Extreme Comparisons: From Democracy in American to the Colonization of Algeria

Monday, 16 July 2018: 17:30
Oral Presentation
Andreas HESS, University College Dublin, Ireland
Discussing Tocqueville' work and his lasting contributions, particularly in relation to comparisons, is impossible without some
(1) It is necessary to widen the horizon and that means first and foremost not to see Tocqueville in total isolation and as a solitary
figure. Due attention and respect needs to be paid to the work ofTocqueville's friend, travel companion and co-writer Gustave de
Beaumont, particularly his analysis of Ireland;
(2) It is equally important to give credit to Francois Furet's remark that Tocqueville's thought (and by implication Beaumont's) had an
existential dimension: how to maintain liberty in the light of new, and tendentially universal, democratic and egalitarian aspirations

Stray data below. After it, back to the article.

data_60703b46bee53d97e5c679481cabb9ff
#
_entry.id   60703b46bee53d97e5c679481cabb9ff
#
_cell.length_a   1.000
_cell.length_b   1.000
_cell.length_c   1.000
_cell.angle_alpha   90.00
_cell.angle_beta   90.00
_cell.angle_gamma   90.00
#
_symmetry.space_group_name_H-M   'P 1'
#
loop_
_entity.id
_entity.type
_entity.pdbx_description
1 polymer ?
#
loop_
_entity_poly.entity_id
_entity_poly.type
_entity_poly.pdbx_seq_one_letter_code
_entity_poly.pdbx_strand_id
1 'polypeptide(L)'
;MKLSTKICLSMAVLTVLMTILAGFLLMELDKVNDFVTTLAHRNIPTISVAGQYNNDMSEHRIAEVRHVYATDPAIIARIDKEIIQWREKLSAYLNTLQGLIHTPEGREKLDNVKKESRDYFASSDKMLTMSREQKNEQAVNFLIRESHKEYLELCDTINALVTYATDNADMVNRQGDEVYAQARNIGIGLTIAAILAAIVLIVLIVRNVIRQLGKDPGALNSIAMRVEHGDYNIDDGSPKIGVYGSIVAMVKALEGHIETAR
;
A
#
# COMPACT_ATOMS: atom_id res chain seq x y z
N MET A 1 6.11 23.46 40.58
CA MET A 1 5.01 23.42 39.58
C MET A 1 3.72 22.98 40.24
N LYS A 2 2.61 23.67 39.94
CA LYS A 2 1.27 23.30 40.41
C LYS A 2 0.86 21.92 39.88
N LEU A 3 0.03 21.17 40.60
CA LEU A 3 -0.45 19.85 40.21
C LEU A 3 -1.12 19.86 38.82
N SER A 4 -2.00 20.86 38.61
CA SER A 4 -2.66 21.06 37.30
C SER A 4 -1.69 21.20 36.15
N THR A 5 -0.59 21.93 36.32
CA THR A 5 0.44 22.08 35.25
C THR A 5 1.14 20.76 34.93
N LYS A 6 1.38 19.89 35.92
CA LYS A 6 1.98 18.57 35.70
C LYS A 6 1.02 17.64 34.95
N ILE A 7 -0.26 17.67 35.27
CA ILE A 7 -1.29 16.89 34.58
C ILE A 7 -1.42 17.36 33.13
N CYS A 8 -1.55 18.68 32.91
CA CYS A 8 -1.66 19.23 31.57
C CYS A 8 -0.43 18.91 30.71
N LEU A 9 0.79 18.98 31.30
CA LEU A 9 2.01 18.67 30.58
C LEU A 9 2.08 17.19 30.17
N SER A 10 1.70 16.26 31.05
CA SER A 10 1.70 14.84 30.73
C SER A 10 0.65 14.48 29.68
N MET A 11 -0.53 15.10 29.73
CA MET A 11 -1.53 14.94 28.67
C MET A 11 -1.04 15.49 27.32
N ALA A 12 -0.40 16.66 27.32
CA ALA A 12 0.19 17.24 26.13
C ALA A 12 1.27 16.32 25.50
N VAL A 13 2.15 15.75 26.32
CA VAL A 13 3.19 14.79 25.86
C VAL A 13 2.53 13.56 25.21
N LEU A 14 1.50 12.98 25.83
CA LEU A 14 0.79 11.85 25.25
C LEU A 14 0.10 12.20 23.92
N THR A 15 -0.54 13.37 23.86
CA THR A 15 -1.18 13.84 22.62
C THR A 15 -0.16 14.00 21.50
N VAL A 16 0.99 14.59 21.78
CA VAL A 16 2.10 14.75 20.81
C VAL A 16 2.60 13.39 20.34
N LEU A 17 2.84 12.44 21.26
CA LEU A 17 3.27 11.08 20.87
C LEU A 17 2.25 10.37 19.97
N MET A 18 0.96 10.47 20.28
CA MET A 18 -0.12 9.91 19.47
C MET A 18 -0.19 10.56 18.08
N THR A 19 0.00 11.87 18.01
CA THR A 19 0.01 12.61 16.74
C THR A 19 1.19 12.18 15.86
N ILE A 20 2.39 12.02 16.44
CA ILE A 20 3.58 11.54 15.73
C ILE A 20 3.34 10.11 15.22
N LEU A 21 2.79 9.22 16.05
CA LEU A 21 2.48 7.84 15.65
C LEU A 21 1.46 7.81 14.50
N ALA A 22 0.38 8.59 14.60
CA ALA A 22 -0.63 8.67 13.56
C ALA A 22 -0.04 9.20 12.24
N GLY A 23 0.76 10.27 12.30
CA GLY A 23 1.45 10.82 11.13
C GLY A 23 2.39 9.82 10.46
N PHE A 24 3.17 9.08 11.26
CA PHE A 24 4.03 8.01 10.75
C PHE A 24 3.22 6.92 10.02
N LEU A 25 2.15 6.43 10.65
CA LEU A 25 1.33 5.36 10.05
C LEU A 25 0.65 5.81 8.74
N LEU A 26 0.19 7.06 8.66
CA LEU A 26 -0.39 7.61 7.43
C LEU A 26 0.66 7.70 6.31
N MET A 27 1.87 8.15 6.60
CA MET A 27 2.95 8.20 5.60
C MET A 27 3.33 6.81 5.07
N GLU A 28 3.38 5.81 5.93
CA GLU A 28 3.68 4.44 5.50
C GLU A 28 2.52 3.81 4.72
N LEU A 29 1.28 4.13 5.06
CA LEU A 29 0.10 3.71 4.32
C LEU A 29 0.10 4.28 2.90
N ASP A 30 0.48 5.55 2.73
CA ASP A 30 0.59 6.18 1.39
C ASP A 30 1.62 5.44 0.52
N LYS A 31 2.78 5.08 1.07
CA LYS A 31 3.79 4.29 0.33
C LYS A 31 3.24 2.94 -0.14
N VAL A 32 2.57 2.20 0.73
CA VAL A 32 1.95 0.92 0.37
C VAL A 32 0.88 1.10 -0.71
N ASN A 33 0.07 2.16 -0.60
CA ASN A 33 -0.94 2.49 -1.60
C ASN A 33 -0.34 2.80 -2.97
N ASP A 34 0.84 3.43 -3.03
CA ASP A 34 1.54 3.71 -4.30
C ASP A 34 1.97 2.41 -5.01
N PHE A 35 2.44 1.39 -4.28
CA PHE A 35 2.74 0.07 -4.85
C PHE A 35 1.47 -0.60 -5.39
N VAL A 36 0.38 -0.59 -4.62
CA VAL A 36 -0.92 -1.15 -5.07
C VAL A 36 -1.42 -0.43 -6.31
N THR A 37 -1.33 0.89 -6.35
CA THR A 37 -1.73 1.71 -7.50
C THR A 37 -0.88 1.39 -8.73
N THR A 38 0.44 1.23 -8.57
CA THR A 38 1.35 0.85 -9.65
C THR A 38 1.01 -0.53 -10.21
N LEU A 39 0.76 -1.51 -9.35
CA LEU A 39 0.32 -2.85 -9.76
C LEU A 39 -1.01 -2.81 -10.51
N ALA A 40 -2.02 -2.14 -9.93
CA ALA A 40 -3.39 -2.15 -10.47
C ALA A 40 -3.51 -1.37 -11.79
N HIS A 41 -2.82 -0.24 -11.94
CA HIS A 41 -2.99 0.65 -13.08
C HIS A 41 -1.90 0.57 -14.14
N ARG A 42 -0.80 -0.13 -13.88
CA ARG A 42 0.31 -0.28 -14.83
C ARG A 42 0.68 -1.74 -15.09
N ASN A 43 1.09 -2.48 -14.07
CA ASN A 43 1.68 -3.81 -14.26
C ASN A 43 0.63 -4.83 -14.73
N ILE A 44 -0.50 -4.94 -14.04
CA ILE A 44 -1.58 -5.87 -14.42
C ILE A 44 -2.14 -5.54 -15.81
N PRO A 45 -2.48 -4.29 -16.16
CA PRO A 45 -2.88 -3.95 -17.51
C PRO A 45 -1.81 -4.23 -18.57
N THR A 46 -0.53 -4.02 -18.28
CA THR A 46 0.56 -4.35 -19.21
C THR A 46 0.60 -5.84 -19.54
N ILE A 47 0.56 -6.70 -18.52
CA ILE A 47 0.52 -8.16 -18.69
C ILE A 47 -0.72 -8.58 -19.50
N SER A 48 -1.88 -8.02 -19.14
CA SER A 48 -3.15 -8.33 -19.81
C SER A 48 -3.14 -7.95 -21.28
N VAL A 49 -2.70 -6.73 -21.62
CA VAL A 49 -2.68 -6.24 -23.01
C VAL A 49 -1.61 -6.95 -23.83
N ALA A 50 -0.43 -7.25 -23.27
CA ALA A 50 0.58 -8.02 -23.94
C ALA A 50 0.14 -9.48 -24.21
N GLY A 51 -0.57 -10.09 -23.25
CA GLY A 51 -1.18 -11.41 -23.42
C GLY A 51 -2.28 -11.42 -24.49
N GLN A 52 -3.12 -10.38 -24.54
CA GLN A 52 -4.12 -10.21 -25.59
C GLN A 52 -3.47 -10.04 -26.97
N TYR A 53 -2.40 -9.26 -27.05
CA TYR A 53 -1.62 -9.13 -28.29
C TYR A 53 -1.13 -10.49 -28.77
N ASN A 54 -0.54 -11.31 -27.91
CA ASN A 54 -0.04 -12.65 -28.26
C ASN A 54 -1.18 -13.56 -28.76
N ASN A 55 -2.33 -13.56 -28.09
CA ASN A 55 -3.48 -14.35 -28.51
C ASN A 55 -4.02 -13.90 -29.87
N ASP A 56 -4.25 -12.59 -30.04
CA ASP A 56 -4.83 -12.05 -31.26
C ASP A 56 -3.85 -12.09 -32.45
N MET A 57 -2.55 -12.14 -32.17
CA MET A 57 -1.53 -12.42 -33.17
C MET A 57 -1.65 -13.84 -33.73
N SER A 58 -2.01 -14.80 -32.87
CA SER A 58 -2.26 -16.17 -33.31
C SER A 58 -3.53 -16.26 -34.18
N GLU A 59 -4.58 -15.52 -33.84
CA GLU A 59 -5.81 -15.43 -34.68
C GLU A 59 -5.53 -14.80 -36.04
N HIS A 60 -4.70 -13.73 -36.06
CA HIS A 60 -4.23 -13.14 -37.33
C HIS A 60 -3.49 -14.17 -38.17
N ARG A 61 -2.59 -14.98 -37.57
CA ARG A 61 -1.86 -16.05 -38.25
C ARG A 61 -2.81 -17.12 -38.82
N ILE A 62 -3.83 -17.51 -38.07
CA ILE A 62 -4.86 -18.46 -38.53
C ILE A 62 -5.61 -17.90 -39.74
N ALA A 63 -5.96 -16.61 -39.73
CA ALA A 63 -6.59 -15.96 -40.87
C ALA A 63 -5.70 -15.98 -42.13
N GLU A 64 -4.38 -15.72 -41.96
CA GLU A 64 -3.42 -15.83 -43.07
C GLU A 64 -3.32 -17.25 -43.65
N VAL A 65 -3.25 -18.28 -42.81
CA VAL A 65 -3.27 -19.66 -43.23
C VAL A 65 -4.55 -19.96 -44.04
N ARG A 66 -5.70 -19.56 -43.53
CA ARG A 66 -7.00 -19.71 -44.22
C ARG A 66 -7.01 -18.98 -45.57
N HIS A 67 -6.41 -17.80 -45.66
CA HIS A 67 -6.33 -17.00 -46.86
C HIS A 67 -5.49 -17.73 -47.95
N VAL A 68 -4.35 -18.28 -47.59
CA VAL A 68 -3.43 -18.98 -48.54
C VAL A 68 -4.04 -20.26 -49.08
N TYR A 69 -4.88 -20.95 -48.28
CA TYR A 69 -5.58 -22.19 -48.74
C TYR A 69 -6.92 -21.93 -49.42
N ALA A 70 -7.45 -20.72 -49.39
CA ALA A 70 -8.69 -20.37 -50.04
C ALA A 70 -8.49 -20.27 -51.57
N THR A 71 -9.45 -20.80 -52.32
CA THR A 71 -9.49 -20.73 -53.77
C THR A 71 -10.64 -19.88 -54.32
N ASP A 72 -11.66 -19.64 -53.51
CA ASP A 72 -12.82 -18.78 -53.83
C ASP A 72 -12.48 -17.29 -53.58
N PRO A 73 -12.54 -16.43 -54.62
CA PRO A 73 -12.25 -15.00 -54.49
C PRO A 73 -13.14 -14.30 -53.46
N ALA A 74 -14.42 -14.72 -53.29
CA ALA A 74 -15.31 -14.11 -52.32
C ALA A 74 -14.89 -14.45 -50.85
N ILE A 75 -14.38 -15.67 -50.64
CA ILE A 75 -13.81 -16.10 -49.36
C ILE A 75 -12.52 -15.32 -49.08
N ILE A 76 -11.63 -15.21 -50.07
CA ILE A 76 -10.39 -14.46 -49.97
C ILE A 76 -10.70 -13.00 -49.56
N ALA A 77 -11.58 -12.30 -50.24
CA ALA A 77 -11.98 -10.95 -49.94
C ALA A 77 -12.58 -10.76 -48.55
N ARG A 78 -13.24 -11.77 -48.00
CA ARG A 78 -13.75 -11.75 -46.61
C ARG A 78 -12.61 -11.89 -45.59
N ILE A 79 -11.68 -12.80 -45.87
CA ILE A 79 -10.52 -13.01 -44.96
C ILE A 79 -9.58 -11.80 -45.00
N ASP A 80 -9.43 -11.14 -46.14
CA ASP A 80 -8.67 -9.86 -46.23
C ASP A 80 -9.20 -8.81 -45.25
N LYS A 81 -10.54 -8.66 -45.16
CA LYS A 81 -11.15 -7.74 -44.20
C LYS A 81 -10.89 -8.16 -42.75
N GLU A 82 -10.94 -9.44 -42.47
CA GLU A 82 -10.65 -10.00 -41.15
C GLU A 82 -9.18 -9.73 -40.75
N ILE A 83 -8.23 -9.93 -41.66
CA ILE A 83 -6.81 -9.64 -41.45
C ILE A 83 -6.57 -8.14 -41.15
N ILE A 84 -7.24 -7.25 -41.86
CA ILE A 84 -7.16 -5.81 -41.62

and demands. This tension was the driving point in all their comparisons, including that between the US, France and Algeria and the UK and
Ireland (and, to a lesser extent, Canada, Switzerland, Germany, the Caribbean and India).
(3) Finally, it is important to bear in mind what comparison could mean in terms of both hopes and realistic expectations and in
relation to the spawning of democratic ideas and the birth pangs of modern democracy.
In my paper I will focus on one extreme comparison to illustrate my case - that between the US (and the hope it generated) and that of
Algeria (including the initial hope and the disappointment which followed later). While the focus will clearly be on the US and Algeria
I will also attempt to bring other dimensions to bear on Tocqueville and Beaumont's analysis (their abolitionism, their take on political
economy, the social question, etc).